Until they’re not. I (and others) recently experienced a catastrophic data loss for projects we were working on – hours of video, graphics files, etc that can’t be reproduced. Primary source material. Gone. Poof. Just like that. Epic fail. I’m grumpy when I lose tweets to the ether… and this was a whole ‘nother beast. I’m still crushed. The loss is real to me. I can walk away from the computer and read a book or talk to my family or watch the Australian Open or cook something, but that loss is still very real despite the fact I didn’t lose anything I could hold in my hands. In a way, it feels worse: Great God Technology couldn’t keep our work safe, but stuff we say via Twitter can follow us around forever. We live in weird times.

I’m not sure where I’m going with this. Have redundant redundancies for your redundancies? Be weird about saving things, then get even weirder about it? Let go of any illusions you may have about being able to hold onto anything? I have saved this draft at least 8 times. That should tell you where I’m at.

Temporary tomato cage installation on 909’s grounds.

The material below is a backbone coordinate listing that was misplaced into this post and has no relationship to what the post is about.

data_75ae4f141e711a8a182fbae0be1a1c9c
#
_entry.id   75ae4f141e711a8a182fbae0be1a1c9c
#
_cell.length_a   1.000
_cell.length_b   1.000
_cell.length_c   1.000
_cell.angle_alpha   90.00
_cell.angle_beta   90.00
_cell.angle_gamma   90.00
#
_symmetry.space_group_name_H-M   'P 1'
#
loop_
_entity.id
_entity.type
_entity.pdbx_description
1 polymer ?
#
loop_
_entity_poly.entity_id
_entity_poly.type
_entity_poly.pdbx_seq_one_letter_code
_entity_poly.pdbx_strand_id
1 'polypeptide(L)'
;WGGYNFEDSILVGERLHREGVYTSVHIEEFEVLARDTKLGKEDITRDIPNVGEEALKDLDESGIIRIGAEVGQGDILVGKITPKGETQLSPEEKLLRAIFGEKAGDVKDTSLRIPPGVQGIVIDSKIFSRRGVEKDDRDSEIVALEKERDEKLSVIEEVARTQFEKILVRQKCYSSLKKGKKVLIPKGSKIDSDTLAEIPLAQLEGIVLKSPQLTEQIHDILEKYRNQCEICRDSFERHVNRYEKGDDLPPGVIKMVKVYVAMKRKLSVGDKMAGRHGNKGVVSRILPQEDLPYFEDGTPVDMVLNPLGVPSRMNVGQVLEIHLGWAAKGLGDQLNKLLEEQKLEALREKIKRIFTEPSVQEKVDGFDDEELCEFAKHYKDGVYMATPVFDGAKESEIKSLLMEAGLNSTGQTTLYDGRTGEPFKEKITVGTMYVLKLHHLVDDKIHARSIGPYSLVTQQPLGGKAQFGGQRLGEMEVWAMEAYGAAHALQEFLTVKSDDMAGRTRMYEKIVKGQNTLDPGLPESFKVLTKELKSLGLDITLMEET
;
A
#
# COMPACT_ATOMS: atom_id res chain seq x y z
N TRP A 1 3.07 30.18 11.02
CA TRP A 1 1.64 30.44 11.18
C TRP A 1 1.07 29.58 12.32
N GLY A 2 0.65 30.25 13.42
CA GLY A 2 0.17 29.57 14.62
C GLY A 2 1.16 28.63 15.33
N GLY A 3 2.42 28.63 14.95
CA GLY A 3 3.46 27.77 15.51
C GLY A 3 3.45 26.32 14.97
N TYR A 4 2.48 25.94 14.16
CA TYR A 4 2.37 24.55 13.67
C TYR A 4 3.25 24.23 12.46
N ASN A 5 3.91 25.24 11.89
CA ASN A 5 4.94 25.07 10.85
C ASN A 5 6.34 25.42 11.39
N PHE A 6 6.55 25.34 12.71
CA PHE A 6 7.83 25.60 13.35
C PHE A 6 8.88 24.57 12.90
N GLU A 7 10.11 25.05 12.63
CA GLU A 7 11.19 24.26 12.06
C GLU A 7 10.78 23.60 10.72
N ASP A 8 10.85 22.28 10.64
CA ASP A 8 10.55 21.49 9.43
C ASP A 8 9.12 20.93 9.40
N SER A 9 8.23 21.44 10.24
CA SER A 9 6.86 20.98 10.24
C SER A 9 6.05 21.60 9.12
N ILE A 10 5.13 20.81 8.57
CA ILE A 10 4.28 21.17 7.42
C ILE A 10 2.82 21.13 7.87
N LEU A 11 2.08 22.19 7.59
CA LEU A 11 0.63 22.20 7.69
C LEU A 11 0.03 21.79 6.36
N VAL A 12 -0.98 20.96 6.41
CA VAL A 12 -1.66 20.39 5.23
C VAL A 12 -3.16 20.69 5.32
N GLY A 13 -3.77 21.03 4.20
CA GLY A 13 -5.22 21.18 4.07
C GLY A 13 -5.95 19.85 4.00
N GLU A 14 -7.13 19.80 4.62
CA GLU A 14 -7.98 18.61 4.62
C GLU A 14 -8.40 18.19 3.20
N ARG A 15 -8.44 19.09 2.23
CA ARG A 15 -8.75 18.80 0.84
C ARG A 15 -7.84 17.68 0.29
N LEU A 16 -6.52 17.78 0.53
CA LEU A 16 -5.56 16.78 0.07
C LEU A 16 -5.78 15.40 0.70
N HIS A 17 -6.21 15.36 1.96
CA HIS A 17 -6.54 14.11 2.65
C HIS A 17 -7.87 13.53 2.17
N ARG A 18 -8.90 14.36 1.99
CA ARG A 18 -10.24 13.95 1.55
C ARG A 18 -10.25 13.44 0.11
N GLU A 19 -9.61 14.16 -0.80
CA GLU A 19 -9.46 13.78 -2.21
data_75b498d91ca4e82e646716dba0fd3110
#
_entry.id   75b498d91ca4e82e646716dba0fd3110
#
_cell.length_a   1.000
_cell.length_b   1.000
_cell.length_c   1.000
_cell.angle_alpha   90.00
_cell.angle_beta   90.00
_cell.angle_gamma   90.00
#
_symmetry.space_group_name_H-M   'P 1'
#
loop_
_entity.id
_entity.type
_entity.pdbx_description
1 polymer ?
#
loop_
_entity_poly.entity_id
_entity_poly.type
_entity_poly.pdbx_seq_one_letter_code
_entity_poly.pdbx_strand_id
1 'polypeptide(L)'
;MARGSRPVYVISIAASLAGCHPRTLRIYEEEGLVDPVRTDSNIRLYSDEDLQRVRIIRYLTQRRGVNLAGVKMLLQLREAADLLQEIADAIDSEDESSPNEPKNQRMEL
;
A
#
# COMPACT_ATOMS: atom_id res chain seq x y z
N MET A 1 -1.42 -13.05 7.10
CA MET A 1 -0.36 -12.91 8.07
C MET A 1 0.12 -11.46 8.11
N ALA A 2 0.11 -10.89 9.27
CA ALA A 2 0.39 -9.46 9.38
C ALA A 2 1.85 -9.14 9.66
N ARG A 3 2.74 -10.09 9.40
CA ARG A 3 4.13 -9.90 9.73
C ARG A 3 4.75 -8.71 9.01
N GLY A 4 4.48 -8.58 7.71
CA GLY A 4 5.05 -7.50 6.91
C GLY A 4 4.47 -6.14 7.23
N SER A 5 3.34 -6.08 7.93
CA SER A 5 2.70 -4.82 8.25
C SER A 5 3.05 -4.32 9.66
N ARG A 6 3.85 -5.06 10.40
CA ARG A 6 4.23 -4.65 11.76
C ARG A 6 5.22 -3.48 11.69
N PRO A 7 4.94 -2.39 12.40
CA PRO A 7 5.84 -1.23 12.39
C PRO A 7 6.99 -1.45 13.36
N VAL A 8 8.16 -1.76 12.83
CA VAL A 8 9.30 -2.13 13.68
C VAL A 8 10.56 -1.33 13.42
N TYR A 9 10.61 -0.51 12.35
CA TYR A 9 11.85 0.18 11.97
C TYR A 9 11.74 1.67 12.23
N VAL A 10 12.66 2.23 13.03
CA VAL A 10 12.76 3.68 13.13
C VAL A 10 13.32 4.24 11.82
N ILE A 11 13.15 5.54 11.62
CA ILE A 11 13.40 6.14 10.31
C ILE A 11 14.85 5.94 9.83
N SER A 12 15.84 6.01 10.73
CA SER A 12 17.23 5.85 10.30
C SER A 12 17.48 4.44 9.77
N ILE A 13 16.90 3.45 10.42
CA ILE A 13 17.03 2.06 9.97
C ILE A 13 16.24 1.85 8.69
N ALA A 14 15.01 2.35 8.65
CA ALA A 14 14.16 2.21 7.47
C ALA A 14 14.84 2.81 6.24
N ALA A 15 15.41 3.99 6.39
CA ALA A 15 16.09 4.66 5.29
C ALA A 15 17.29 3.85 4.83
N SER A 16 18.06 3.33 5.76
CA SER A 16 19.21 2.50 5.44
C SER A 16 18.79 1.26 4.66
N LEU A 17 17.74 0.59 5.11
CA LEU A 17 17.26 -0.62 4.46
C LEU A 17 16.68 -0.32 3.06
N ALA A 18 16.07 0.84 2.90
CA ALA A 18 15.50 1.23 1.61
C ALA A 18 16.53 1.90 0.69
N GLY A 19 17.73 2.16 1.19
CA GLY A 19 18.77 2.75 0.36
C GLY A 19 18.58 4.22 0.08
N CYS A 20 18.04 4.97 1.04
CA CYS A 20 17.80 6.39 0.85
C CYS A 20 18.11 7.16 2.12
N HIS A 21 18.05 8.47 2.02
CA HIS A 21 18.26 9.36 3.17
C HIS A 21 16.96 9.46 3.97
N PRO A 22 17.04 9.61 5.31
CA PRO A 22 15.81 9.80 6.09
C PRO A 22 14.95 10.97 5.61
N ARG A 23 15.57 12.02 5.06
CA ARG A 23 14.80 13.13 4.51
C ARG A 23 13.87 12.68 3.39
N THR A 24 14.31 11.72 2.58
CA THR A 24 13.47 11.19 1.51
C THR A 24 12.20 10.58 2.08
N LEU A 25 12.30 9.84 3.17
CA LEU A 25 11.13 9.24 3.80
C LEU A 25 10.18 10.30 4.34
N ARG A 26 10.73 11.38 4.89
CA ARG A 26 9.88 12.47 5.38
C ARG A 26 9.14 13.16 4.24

I have two seed orders in front of me as I type, which should also tell you where I’m at, which is: Mid-January, which means it’s practically February, which means I need to whip 909’s Basement Seed Lab into shape. I imagine the day my orders arrive at my office, I’ll be like the hearts-for-eyes emoji, all squishy-feels about the eventuality of variegated collards, Easter egg radishes, Scotch bonnet peppers, black peony poppies, and the like.

And that’s why I plant, every damn year. Spring never fails.

Fresh

Happy new year! Lilly pointed out this morning that we’re finally in “good” satsuma season. I agree regarding the taste; the color has been spectacular all winter.

Icicles! Apple trees! Neighbor’s backyard! Wan sunlight!

Winter. It finally arrived just before Christmas, drawing attention from its lateness by making a big deal out of bringing snow and ice and wind and, for most of that time, bitterly cold temps to the party. Change was gonna come – it always does – and it has: We got down to one solitary degree last night and it’s been getting warmer ever since. As I write, it’s 22° at nearly 10 AM, and it feels delicious outside. This thaw will also involve wind and some icy precipitation, but no one cares. Cabin fever is DEFINITELY a thing.

Relatively tame reads.